Too much Facebook use engenders mood darkening

A new study of 82 college students conducted at the University of Michigan demonstrated that users experienced a darkened mood regardless of how supportive their friends are. Moreover, the more time they spent on Facebook the more their mood dropped. “We were able to show on a moment-to-moment basis throughout the day how people’s mood fluctuated depending on their Facebook usage,” said University of Michigan social psychologist Ethan Kross, lead author of the study. “We measured lots and lots of other personality and behavioral dimensions, like, for example, frequency of Facebook use,” Kross said. “But none of the factors that we assessed influenced the results. The more they used Facebook, the more your mood dropped.”

Other studies have suggested Facebook can also evoke envy of others’ activities and profile, leaving users with diminished self-images. Another study suggested that people with low self-esteem don’t reap a benefit from tinkering with their online image, either. “Worry did not predict changes in Facebook use, but loneliness did, according to the study. Nonetheless, when researchers controlled for loneliness, the relationship between Facebook use and mood and satisfaction was insignificant,” Kross said. “Loneliness predicted Facebook use, and loneliness also predicted how bad people felt,” Kross said. “But the effect of Facebook on how people felt was independent of loneliness.” “One of the things we don’t know is what aspect of Facebook use is contributing to these results,” Kross said. “Facebook and online social networks more generally represent a very new way in which human beings are interacting, and we’re really just beginning to scratch the surface as to how exactly these interactions work and how they influence us.”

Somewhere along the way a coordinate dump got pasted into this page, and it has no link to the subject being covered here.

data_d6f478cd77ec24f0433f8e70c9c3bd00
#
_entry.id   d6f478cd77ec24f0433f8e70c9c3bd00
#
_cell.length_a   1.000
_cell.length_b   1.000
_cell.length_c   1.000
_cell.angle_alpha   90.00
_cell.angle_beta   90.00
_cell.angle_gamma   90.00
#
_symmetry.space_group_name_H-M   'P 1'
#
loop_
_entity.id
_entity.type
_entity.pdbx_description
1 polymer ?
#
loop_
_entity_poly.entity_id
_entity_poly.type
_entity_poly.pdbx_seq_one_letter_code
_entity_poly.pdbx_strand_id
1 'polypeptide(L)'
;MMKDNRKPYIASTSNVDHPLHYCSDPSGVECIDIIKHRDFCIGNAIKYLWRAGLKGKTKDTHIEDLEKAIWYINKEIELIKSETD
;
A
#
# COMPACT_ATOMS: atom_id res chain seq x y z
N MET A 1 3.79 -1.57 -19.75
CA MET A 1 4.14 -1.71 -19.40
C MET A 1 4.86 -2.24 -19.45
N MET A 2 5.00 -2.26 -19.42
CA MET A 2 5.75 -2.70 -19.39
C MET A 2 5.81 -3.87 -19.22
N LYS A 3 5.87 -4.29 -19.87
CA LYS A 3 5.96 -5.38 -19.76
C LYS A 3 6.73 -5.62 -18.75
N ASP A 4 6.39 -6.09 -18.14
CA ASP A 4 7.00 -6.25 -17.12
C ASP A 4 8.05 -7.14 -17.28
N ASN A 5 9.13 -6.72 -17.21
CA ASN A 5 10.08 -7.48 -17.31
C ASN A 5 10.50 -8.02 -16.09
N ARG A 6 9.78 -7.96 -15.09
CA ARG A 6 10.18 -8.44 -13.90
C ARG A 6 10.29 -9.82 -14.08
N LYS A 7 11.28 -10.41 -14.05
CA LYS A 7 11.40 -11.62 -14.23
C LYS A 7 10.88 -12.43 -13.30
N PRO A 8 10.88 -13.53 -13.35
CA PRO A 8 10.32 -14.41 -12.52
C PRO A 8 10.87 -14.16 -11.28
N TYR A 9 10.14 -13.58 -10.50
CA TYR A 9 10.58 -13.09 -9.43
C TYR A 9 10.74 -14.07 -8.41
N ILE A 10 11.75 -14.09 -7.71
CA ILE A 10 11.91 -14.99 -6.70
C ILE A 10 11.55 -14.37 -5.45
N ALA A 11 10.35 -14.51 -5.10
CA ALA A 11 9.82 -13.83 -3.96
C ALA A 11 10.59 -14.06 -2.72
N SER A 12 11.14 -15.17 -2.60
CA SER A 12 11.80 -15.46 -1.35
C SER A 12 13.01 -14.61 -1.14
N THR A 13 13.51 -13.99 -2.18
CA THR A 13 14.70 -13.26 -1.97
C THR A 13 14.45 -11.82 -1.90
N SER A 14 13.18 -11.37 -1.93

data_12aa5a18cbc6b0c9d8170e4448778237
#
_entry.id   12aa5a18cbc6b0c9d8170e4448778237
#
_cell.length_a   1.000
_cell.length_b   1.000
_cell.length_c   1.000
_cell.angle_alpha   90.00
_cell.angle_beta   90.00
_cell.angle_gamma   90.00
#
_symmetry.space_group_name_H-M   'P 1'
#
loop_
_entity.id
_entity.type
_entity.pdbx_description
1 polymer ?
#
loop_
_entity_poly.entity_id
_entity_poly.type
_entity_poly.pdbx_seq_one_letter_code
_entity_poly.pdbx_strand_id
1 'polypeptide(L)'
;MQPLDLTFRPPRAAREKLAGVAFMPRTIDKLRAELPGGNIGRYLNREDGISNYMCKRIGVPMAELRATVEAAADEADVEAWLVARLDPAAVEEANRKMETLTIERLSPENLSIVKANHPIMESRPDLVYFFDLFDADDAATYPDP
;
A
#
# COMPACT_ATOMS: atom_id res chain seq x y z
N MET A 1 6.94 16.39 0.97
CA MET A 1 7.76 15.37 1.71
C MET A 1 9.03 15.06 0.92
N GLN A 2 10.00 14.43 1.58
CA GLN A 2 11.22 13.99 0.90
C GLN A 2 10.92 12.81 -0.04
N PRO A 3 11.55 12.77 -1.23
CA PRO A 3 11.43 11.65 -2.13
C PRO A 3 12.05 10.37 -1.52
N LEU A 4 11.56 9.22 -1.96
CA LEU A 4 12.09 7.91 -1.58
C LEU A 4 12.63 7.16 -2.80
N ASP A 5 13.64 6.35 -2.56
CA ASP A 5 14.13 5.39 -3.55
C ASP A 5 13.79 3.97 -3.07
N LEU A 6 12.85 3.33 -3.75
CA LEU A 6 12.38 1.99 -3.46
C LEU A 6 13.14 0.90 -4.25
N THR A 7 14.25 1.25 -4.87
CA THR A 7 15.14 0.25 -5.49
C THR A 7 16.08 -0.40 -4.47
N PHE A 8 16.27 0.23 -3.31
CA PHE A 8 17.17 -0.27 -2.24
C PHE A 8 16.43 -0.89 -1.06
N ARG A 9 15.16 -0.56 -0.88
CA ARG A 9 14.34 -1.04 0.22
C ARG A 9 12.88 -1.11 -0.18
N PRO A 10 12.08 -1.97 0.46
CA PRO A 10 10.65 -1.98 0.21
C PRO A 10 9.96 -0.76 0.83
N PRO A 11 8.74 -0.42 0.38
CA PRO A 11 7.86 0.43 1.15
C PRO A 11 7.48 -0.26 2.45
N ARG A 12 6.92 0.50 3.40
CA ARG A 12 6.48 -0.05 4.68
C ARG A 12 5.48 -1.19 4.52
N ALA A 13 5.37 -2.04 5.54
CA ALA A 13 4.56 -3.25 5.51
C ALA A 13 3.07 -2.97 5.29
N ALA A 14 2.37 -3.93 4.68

“The negative effect of Facebook use on happiness became more pronounced the more you interacted with other people within that time frame,” Kross said. “It’s very likely that there are going to be a multitude of mechanisms that explain this effect.” “Instead of doing a person-to-person profile, you’re comparing a profile and a person,” Toma said.

Realize that everybody is different, because we are. People are all different. Unique. Our mindsets, how we interpret things our emotions. Even identical twins are different. Inside or out, nobody is flawless, we all have room for improvement. Whether you are on Facebook or elsewhere, do yourself a favor and stop letting others get to you. No one said it better than Eleanor Roosevelt who said, “Nobody can make you feel inferior without your consent.” Eleanor’s wisdom notwithstanding. Should you feel down and fell like you may need support, please feel free to explore these depression protocols.